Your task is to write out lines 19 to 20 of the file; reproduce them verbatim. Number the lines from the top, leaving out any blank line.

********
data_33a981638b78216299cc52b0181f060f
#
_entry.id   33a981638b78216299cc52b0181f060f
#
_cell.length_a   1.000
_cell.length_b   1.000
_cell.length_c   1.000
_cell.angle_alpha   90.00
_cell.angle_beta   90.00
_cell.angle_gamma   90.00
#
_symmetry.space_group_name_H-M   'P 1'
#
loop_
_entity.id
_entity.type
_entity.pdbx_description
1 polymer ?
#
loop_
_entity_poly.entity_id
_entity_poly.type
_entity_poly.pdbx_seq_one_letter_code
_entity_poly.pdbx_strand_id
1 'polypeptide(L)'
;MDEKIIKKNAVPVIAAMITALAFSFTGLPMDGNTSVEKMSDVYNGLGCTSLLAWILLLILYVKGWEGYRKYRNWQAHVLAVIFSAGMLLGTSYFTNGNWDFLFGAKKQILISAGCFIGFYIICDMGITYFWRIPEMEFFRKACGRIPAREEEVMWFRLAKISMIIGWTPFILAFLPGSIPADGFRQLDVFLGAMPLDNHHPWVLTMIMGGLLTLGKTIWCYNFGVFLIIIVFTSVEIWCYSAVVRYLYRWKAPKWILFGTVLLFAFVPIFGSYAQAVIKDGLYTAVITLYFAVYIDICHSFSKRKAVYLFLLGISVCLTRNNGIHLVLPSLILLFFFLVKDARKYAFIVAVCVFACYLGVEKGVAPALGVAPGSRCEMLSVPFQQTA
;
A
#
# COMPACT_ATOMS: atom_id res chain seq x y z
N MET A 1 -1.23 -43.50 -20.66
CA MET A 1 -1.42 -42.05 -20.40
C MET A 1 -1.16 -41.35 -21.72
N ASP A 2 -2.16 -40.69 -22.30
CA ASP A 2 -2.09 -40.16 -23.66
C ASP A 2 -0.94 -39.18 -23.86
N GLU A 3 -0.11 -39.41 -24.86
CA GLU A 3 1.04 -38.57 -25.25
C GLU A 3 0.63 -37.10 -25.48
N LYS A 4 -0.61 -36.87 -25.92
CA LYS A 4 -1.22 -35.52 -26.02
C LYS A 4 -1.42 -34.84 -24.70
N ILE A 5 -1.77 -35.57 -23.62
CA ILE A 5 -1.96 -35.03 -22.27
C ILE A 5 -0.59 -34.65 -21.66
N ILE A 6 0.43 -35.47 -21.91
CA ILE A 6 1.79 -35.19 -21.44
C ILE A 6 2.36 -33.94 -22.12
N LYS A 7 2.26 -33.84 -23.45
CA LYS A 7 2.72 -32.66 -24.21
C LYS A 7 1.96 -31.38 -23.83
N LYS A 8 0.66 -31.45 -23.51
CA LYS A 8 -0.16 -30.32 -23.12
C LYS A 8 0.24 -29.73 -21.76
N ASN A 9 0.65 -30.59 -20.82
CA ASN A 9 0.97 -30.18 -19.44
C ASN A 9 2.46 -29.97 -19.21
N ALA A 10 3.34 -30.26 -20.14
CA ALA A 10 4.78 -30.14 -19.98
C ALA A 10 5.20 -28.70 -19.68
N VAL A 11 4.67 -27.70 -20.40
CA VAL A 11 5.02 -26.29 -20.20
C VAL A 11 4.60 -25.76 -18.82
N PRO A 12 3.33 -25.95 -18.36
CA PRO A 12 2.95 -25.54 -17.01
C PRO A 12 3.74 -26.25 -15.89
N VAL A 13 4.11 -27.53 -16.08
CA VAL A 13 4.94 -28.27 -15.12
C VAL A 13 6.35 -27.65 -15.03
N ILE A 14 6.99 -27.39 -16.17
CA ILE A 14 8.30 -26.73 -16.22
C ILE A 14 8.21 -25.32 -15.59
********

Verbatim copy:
#
loop_